The interesting thing is that we have traditionally subdivided the MMO market by these subgenres. In reality, the MMO market can encompass almost any type of game from the entire games industry. With sufficient development, any game type can be feasibly adapted into an online multiplayer one with a common persistent server space. In that sense, "MMO" isn't so much a genre as a prefix applied to games with online persistent qualities. If we must subdivide the MMO market, divisions like MMORPG and MMOFPS seem insufficient to describe the qualities of the game in question.
The true subdivisions of a market are those that are with major cohesive properties that matter to us, in this case group types that give us an idea of what the game's style and content are like. So while MMORPG sounds like a good heading to group games under, it doesn't really tell us much about the gameplay or content other than that we have characters that progress (a staple mechanic in the RPG world). There are so many different styles of RPG which bear little semblance with each other that it would make more sense to refer to games by gameplay style. Groupings like "Fantasy MMO", "Space MMO" and "Super Hero MMO" offer us a much better idea of what to expect.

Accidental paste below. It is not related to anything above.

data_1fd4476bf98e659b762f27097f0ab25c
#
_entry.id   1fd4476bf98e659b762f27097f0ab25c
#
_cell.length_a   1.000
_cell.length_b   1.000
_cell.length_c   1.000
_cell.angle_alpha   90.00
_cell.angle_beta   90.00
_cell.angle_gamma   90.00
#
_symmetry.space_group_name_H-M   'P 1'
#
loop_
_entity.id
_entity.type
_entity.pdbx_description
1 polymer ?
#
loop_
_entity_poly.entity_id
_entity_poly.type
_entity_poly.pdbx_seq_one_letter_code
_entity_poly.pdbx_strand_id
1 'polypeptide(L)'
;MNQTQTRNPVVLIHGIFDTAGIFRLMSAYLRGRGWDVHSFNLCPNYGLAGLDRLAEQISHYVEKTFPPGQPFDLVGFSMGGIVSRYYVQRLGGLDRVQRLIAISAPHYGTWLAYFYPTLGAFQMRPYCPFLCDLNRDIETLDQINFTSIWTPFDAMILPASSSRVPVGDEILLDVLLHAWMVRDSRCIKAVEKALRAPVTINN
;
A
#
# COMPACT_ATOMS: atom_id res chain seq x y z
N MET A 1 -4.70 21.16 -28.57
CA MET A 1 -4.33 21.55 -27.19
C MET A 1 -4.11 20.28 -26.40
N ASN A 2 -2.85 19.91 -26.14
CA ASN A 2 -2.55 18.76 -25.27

It is because developers have explored these areas of the market so fully that we can say that all games within each of these groupings offers similar gameplay and content. Descriptive terminology like this has begun to surface in everyday conversations about MMOs as we recognise the need to communicate details on game style. But old habits die hard and it's often coupled with traditional acronyms to produce more precise phrases like "Space MMORTS" or "Super Hero MMORPG". Perhaps it's futile to try to fundamentally change the language people have long since anchored themselves on. Clunky, long-winded acronyms may be around for years to come, with change coming only slowly as the genre grows and adapts.